Bank of East Asia shares rally in Hong Kong on 60pc profit rise
Profit increase thanks to better asset quality and cost efficiencies, say analysts
Shares in Bank of East Asia, one of Hong Kong’s two remaining family run lenders, rose by 3 per cent in afternoon trading in response to the strong interim earnings published by the bank at noon.
The bank posted profits from its continuing operations in the first half of HK$3.17 billion (US$405 million), up 60 per cent compared to the same period a year earlier.
The improvement was down to the bank’s ongoing cost cutting programme as well as improved asset quality, BEA’s chairman and chief executive, David Li Kwok-po said at a press conference on Friday.
“The worst is now behind BEA. Last year, asset quality was particularly weak, but it was much improved in the first half of this year,” said an equity analyst covering the bank who asked to remain anonymous.
“However, while the performance is picking up, with loan growth at the bank in just low single digits, it is hard to see where the growth will come from,” the analyst added.
Last year, impairment charges pushed BEA’s mainland China operations into a loss of HK$462 million, but in the first half of this year, BEA’s mainland operations managed a profit of HK$336 million.
“The turnaround was thanks to the improved macro economic situation on the mainland,” said Louis Tse, a director at VC brokerage.
BEA’s net profit actually grew by 241 per cent to HK$7,333, but this included proceeds from the sale of a number of the bank’s assets during the first half.
In March BEA finalised the sale of its stake in corporate services provider Tricor, which resulted in a net profit of approximately HK$3 billion for the bank, and in May it sold its rural banking subsidiary based in the central Chinese province of Shaanxi for 24 million yuan.
BEA also announced that it would issue an interim dividend of 68 Hong Kong cents a share, an increase from 28 cents for the same period last year.
The proceeds from the sale of Tricor would be partly used to contribute to the dividend, partly to support the bank’s continuing operations, and partly to invest in new projects, such as BEA’s securities joint venture in Qianhai and its micro finance company in Cambodia, said Brian Li Man-bun, one of BEA’s deputy chief executives.
BEA received permission to set up its securities joint venture in Qianhai in June.
The other major driver of the improved performance was a decline in costs. BEA is half way through a three year cost cutting programme which is aiming to achieve savings of HK$700 million.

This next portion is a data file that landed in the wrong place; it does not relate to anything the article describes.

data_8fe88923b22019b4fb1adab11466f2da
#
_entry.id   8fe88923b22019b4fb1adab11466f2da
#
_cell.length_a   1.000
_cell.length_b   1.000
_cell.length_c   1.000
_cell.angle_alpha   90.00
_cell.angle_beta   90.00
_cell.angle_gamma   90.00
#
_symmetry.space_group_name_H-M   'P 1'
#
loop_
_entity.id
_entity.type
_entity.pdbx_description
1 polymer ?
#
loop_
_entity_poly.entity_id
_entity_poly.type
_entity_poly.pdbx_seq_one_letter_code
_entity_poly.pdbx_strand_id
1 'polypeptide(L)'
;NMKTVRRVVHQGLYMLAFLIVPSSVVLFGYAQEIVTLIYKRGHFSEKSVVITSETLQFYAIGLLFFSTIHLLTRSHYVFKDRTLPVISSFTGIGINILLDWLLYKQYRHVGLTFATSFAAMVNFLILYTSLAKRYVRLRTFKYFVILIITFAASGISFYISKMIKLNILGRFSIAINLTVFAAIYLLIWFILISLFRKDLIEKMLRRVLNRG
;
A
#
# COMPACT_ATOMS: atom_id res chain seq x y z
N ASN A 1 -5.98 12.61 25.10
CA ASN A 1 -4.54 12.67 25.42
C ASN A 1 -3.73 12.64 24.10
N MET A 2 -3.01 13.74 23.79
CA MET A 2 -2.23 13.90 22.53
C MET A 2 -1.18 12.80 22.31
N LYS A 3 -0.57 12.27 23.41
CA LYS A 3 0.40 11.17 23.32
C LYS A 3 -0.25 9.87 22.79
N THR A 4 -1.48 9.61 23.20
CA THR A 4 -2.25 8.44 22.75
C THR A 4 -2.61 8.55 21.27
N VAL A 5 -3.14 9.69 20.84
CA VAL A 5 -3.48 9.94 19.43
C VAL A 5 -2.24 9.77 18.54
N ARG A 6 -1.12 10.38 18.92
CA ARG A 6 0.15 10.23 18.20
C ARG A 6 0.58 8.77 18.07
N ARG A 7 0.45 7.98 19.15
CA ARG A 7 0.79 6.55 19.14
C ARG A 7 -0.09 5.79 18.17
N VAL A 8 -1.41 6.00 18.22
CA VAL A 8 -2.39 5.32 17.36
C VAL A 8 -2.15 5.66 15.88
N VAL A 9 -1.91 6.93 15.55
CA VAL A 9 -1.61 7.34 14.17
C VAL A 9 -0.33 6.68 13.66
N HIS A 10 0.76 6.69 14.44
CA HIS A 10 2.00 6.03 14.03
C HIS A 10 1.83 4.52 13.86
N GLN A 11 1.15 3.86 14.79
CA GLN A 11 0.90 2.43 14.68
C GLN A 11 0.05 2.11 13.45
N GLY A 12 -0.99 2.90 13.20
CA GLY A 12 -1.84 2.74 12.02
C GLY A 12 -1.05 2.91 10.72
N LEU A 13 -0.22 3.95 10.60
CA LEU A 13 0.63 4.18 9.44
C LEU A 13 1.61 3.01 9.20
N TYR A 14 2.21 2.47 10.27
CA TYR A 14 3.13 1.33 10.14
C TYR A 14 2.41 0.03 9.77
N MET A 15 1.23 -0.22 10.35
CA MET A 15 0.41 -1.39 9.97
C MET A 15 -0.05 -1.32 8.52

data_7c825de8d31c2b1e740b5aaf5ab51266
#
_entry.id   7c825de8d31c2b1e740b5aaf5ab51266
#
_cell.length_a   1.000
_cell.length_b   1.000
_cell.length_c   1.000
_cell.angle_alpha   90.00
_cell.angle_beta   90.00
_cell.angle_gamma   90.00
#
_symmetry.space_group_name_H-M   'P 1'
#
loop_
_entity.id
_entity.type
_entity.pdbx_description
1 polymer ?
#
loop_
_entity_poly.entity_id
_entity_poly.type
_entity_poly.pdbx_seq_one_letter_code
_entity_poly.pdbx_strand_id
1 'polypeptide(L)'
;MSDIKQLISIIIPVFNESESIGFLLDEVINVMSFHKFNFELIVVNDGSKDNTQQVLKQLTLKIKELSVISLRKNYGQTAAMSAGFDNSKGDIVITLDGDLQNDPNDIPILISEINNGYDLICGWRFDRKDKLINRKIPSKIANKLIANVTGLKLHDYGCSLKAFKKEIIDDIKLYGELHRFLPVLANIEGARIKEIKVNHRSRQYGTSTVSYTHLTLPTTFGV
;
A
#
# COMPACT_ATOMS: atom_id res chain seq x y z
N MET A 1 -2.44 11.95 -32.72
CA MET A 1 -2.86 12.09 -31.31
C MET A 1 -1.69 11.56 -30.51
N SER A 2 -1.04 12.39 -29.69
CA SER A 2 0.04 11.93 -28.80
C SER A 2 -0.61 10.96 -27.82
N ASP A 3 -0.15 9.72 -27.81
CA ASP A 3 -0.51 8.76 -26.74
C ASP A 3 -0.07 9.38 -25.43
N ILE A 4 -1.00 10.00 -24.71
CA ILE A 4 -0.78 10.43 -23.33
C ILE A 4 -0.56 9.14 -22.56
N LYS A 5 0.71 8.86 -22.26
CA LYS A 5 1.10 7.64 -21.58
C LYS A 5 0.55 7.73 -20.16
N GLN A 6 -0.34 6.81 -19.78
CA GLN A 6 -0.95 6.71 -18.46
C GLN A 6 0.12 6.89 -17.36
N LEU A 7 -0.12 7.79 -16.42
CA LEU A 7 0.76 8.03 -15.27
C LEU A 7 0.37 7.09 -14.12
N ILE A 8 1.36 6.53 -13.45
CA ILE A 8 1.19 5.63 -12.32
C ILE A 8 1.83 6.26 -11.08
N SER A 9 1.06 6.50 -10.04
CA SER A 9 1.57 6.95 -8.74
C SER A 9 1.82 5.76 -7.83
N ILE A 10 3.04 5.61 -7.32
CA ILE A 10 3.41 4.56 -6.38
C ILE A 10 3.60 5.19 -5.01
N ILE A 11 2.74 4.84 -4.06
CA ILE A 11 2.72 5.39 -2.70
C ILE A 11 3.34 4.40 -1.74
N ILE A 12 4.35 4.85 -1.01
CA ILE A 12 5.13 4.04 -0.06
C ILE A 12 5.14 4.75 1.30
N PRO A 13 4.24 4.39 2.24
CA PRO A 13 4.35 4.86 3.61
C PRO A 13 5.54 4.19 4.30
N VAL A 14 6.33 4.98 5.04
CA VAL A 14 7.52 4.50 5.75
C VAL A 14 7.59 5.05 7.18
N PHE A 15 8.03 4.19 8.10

David Li said on Friday this initiative was 67 per cent complete.
Deputy chief executive Adrian Li said that the rest of the cost savings would be more difficult to achieve as the bank had initially targeted the low hanging fruit. But he was confident of hitting the target, with many of the remainder of the savings in Hong Kong to made through branch rationalisations.
Last year the bank removed one job role in 10 through redundancies and what bank executives described at the time as “managed attrition”.
There would be no further redundancies, the bank’s directors emphasised on Friday.
As a result of the cost savings, BEA’s cost to income ratio dropped to 51.2 per cent for the first six months of this year, compared to 59.4 per cent for the same period last year.
In Hong Kong, BEA’s income from its retail banking operations rose by 17.4 per cent year on year, but income from its corporate and commercial banking operations fell.
Overall, BEA’s net interest income amounted to HK$5.73 billion in the first half, up 4.7 per cent, while non interest income was up 14.8 per cent to HK $1.89 billion.
BEA is currently locked in a legal battle with activist hedge fund Elliott Management, which is seeking to have the High Court order the removal of agreements the bank has with its two largest shareholders, Sumitomo Banking Corporation, and Criteria Caixa, a Spanish investment fund which owns Caixa bank. Last month BEA sought to have Elliott’s case “struck out” and a decision from Justice Jonathan Harris is expected in the coming weeks.
On Friday, the bank’s directors declined to comment on the hearing, saying they were still waiting to hear the decision.